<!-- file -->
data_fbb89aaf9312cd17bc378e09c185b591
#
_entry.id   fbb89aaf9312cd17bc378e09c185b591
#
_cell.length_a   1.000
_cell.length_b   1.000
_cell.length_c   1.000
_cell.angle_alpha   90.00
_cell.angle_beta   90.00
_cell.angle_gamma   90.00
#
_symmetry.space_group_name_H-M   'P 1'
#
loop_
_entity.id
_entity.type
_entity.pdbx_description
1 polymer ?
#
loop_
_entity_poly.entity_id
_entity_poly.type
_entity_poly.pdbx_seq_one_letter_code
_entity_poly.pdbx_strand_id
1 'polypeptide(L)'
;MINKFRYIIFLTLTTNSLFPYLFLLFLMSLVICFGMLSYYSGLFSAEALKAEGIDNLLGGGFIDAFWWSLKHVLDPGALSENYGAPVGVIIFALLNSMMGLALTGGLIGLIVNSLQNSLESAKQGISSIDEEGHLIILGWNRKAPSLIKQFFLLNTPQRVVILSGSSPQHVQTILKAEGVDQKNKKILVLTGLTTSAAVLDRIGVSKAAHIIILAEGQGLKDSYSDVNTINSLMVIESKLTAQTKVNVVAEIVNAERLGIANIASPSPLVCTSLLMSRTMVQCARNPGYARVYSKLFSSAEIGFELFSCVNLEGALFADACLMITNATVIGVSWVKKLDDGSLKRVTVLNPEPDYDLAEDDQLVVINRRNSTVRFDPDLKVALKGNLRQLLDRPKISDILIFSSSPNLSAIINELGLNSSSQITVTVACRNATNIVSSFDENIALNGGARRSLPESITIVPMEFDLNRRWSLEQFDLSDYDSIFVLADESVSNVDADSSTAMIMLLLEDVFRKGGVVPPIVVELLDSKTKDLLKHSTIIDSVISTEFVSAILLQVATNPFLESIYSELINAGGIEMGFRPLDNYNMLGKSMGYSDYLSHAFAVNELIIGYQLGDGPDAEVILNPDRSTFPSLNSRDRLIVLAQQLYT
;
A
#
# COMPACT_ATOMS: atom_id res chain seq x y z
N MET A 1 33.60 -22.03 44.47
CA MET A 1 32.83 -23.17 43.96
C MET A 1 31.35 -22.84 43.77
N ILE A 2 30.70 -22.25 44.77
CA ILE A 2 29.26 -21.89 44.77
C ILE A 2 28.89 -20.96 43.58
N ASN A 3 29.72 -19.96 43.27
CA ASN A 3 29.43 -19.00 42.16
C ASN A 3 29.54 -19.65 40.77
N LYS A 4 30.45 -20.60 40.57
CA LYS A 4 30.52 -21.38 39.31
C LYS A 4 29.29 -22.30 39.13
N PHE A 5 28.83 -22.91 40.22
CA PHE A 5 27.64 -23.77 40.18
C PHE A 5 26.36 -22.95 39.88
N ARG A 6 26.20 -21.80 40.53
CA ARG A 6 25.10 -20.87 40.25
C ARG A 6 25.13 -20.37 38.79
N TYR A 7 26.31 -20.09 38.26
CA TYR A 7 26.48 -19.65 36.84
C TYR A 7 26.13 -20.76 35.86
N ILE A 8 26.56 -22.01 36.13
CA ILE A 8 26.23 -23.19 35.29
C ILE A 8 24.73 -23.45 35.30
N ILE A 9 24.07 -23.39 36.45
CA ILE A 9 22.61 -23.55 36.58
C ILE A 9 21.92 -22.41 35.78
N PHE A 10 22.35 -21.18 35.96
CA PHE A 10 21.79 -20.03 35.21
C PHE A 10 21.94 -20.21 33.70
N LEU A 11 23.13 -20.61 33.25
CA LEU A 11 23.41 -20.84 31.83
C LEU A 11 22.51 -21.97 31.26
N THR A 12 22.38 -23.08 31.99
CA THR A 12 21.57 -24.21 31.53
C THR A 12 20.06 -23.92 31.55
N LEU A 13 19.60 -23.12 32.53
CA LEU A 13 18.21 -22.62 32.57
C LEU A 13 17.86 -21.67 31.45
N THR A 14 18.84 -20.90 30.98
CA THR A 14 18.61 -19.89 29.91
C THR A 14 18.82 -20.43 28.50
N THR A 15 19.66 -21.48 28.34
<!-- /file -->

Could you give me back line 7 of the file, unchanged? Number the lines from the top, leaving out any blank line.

_cell.length_c   1.000